Wednesday, June 06, 2018 by Jayson Veley
As any serious prepper will tell you, choosing a bugout location isn’t as easy as some might think. Indeed, there are a number of different factors that must be taken into account, especially considering the fact that in a real-life survival situation, there are a million possible scenarios that could play out. Last month, Backdoor Survival published an article that provided some great tips and advice for planning your bugout camp or cabin.
Rural versus urban
When choosing a bugout location, one of the very first things that you should do is consider your surroundings and take note of whether you are living in a more rural or a more urban area. Abandoned buildings and large warehouses could be potential places of refuge if you live in an urban area, but note that one of the downsides about establishing a bugout location here is that there’s going to be increased competition for supplies due to the dense population. Rural areas don’t have this problem as much, but bugging out in an area away from the city means that you won’t have many people around to help with defense or to trade with. All of these factors should be weighed before making a choice as to where to bug out.
Access to water and vulnerability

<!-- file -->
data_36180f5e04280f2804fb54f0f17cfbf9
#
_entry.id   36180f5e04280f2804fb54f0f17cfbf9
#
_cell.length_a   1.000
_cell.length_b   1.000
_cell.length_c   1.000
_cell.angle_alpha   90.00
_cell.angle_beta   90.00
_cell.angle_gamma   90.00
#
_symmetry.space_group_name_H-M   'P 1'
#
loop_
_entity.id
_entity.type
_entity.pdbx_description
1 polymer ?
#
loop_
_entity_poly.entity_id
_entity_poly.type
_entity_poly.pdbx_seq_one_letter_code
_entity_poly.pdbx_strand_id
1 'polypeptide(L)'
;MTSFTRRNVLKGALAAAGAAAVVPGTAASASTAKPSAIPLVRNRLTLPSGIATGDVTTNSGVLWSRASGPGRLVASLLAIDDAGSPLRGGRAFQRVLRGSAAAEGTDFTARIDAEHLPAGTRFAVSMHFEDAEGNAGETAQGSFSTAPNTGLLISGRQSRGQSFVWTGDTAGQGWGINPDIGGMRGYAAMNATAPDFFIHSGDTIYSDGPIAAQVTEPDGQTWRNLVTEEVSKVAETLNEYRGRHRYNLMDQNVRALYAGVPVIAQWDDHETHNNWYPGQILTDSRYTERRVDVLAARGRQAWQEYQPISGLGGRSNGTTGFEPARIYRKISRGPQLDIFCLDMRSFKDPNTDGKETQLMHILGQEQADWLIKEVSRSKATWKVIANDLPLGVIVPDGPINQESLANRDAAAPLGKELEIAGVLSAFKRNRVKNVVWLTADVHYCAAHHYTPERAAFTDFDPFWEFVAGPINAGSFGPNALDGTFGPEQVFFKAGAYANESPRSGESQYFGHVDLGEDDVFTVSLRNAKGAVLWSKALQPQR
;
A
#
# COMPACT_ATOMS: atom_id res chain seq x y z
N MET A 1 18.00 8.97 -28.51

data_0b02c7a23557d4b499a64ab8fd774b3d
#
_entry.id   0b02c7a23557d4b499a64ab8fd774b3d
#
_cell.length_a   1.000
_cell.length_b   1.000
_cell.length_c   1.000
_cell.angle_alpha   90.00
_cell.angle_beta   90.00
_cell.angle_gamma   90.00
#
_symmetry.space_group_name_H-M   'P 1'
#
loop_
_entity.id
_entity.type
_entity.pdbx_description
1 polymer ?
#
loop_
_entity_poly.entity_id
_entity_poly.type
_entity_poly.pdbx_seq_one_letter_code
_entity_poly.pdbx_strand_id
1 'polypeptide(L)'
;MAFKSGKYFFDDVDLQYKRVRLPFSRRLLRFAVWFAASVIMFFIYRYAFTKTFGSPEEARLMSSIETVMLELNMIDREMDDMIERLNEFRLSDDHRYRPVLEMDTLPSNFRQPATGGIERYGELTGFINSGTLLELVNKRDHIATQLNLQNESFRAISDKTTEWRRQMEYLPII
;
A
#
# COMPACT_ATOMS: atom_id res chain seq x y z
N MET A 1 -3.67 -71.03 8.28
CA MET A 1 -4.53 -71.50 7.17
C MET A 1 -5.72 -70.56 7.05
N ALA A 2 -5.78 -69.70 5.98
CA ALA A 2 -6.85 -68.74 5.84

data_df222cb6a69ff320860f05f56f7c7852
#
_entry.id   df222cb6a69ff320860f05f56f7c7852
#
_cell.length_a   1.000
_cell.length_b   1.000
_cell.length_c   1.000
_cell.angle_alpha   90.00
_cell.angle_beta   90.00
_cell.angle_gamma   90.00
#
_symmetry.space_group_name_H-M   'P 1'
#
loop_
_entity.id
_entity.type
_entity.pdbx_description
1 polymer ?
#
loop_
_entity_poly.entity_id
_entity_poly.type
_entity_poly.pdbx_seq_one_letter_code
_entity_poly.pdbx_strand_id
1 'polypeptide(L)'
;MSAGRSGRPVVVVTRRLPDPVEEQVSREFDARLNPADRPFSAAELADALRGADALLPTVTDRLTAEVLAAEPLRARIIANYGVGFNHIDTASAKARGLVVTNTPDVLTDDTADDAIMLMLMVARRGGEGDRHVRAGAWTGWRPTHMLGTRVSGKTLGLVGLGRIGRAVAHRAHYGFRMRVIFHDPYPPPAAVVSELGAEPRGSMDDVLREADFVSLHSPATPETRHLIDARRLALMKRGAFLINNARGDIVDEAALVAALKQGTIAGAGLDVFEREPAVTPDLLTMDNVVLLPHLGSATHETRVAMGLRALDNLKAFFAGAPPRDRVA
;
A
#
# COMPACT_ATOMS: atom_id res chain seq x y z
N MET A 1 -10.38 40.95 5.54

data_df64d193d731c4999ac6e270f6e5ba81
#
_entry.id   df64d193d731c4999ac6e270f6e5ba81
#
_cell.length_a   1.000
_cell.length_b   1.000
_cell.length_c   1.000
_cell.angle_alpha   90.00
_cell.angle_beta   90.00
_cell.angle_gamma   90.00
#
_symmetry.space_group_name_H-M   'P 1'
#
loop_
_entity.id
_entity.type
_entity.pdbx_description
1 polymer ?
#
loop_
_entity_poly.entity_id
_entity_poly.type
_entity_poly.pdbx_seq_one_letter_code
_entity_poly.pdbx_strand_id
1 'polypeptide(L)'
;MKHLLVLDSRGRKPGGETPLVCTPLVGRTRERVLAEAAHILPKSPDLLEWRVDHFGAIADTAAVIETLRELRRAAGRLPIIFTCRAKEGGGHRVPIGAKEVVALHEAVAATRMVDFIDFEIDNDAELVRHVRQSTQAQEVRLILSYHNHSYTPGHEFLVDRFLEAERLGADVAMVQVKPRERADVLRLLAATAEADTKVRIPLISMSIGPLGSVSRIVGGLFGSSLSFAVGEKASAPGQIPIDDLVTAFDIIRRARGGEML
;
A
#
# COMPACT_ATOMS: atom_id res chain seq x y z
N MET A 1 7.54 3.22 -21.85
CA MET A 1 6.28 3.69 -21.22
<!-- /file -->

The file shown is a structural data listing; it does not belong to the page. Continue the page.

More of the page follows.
This one is a balancing act. On the one hand, you want to find a bugout location that is close enough to a water source so that you can stay hydrated. On the other hand, you want to be far enough away from a water source so as to avoid unwanted and unnecessary interactions with others. Regardless of where you choose to set up camp, though, it’s important to carry some kind of water filtration device with you so that you can still stay hydrated even if the water is dirty or contaminated. Happy Preppers notes that some water filtration devices currently on the market that would be great in any survival situation include Sawyer, Lifestraw, Aquamira and the more traditional Katadyn. (Related: Here are six methods to purify water for off the grid survival.)
Access to food supply
There are a number of factors that need to be considered for this one, making it a bit more complex than the previous two items on this list. Ask yourself the following questions: How much food do you have? Can you make it to a better area to resupply on food if and when it becomes necessary? Do you have enough food to offer to others in the event that somebody wants to trade? Are you primarily going to be hunting for food or gathering plants and berries? Also, if you are going to be growing your own food, you need to make sure that your bugout location has fertile soil, access to water, and enough sunlight so that your crops can grow properly. (Related: Here’s how to store meat long-term when living off the grid.)
Exposing your position
Consider that the smells of cooking food and smoke can sometimes attract unwanted attention, both from wild animals and other human beings that could do you harm. As such, you should avoid cooking food if you suspect that other people might be lingering around in your general area. On the flipside, though, if you isolate yourself too much, then you will rarely get the chance to communicate with others who might be willing to help you, whether that’s in the form of trade, defense, etc. Take this into account when choosing a location to set up camp. Also, many people might not consider pets, but having a dog with you could be both an asset as well as an immediate giveaway if you’re trying to stay under the radar. Weigh these factors, and use them to make the best bugout decision possible.